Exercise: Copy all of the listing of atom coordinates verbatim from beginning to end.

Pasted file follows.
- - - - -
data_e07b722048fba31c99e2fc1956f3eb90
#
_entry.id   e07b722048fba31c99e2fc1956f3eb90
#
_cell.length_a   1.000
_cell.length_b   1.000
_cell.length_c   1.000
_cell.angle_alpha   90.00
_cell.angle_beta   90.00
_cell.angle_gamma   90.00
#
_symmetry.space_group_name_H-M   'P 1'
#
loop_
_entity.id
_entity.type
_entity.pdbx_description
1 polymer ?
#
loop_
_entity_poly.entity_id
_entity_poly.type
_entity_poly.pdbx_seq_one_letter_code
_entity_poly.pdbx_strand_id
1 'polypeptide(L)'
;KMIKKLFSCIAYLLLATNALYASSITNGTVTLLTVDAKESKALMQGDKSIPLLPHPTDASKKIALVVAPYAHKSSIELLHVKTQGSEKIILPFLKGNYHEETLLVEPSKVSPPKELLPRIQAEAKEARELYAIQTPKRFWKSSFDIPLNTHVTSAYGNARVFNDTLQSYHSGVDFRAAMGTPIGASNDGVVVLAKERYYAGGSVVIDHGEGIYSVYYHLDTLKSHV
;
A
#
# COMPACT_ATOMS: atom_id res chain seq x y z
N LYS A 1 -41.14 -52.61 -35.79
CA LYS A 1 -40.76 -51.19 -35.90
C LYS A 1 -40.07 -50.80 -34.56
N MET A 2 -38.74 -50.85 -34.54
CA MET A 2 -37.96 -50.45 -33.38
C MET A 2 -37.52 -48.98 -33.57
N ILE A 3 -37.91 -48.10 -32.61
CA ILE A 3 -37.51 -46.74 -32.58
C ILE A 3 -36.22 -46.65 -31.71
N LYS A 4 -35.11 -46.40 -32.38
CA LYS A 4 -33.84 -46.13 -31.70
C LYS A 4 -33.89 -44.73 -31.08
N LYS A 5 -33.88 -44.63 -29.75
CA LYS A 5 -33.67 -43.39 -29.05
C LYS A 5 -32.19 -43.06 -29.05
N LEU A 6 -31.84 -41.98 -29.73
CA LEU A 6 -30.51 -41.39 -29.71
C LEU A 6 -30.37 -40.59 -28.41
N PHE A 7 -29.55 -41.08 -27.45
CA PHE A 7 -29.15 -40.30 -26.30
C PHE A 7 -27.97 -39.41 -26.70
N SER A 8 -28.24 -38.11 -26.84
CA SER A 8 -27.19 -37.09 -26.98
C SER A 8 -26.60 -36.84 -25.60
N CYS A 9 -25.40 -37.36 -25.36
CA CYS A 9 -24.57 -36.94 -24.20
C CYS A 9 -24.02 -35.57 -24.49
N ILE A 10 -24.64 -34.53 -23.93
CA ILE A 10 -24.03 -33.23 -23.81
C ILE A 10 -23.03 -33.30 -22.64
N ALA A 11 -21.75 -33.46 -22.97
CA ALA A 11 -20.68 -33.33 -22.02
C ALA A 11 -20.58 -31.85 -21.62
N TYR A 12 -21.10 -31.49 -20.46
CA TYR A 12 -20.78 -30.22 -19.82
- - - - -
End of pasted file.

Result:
data_e07b722048fba31c99e2fc1956f3eb90
#
_entry.id   e07b722048fba31c99e2fc1956f3eb90
#
_cell.length_a   1.000
_cell.length_b   1.000
_cell.length_c   1.000
_cell.angle_alpha   90.00
_cell.angle_beta   90.00
_cell.angle_gamma   90.00
#
_symmetry.space_group_name_H-M   'P 1'
#
loop_
_entity.id
_entity.type
_entity.pdbx_description
1 polymer ?
#
loop_
_entity_poly.entity_id
_entity_poly.type
_entity_poly.pdbx_seq_one_letter_code
_entity_poly.pdbx_strand_id
1 'polypeptide(L)'
;KMIKKLFSCIAYLLLATNALYASSITNGTVTLLTVDAKESKALMQGDKSIPLLPHPTDASKKIALVVAPYAHKSSIELLHVKTQGSEKIILPFLKGNYHEETLLVEPSKVSPPKELLPRIQAEAKEARELYAIQTPKRFWKSSFDIPLNTHVTSAYGNARVFNDTLQSYHSGVDFRAAMGTPIGASNDGVVVLAKERYYAGGSVVIDHGEGIYSVYYHLDTLKSHV
;
A
#
# COMPACT_ATOMS: atom_id res chain seq x y z
N LYS A 1 -41.14 -52.61 -35.79
CA LYS A 1 -40.76 -51.19 -35.90
C LYS A 1 -40.07 -50.80 -34.56
N MET A 2 -38.74 -50.85 -34.54
CA MET A 2 -37.96 -50.45 -33.38
C MET A 2 -37.52 -48.98 -33.57
N ILE A 3 -37.91 -48.10 -32.61
CA ILE A 3 -37.51 -46.74 -32.58
C ILE A 3 -36.22 -46.65 -31.71
N LYS A 4 -35.11 -46.40 -32.38
CA LYS A 4 -33.84 -46.13 -31.70
C LYS A 4 -33.89 -44.73 -31.08
N LYS A 5 -33.88 -44.63 -29.75
CA LYS A 5 -33.67 -43.39 -29.05
C LYS A 5 -32.19 -43.06 -29.05
N LEU A 6 -31.84 -41.98 -29.73
CA LEU A 6 -30.51 -41.39 -29.71
C LEU A 6 -30.37 -40.59 -28.41
N PHE A 7 -29.55 -41.08 -27.45
CA PHE A 7 -29.15 -40.30 -26.30
C PHE A 7 -27.97 -39.41 -26.70
N SER A 8 -28.24 -38.11 -26.84
CA SER A 8 -27.19 -37.09 -26.98
C SER A 8 -26.60 -36.84 -25.60
N CYS A 9 -25.40 -37.36 -25.36
CA CYS A 9 -24.57 -36.94 -24.20
C CYS A 9 -24.02 -35.57 -24.49
N ILE A 10 -24.64 -34.53 -23.93
CA ILE A 10 -24.03 -33.23 -23.81
C ILE A 10 -23.03 -33.30 -22.64
N ALA A 11 -21.75 -33.46 -22.97
CA ALA A 11 -20.68 -33.33 -22.02
C ALA A 11 -20.58 -31.85 -21.62
N TYR A 12 -21.10 -31.49 -20.46
CA TYR A 12 -20.78 -30.22 -19.82